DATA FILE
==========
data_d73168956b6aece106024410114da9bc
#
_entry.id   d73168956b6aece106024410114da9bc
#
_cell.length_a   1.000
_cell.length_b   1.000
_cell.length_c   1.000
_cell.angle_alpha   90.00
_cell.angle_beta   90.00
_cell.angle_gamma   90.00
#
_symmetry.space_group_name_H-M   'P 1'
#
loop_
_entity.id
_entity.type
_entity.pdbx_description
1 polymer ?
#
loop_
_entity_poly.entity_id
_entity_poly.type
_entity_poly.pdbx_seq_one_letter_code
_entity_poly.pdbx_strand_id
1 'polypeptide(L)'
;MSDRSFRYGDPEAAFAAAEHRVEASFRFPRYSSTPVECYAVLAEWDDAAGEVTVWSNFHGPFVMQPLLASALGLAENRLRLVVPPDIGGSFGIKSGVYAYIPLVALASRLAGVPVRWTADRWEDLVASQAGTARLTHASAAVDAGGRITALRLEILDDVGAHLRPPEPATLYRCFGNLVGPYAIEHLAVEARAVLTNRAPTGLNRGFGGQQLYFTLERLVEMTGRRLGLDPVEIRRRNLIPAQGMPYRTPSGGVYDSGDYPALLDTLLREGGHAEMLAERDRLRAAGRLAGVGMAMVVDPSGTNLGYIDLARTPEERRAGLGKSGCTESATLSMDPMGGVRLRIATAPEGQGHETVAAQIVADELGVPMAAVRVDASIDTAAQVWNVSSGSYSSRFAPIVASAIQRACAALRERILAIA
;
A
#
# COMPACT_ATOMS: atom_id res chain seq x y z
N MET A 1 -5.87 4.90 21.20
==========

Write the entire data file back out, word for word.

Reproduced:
data_d73168956b6aece106024410114da9bc
#
_entry.id   d73168956b6aece106024410114da9bc
#
_cell.length_a   1.000
_cell.length_b   1.000
_cell.length_c   1.000
_cell.angle_alpha   90.00
_cell.angle_beta   90.00
_cell.angle_gamma   90.00
#
_symmetry.space_group_name_H-M   'P 1'
#
loop_
_entity.id
_entity.type
_entity.pdbx_description
1 polymer ?
#
loop_
_entity_poly.entity_id
_entity_poly.type
_entity_poly.pdbx_seq_one_letter_code
_entity_poly.pdbx_strand_id
1 'polypeptide(L)'
;MSDRSFRYGDPEAAFAAAEHRVEASFRFPRYSSTPVECYAVLAEWDDAAGEVTVWSNFHGPFVMQPLLASALGLAENRLRLVVPPDIGGSFGIKSGVYAYIPLVALASRLAGVPVRWTADRWEDLVASQAGTARLTHASAAVDAGGRITALRLEILDDVGAHLRPPEPATLYRCFGNLVGPYAIEHLAVEARAVLTNRAPTGLNRGFGGQQLYFTLERLVEMTGRRLGLDPVEIRRRNLIPAQGMPYRTPSGGVYDSGDYPALLDTLLREGGHAEMLAERDRLRAAGRLAGVGMAMVVDPSGTNLGYIDLARTPEERRAGLGKSGCTESATLSMDPMGGVRLRIATAPEGQGHETVAAQIVADELGVPMAAVRVDASIDTAAQVWNVSSGSYSSRFAPIVASAIQRACAALRERILAIA
;
A
#
# COMPACT_ATOMS: atom_id res chain seq x y z
N MET A 1 -5.87 4.90 21.20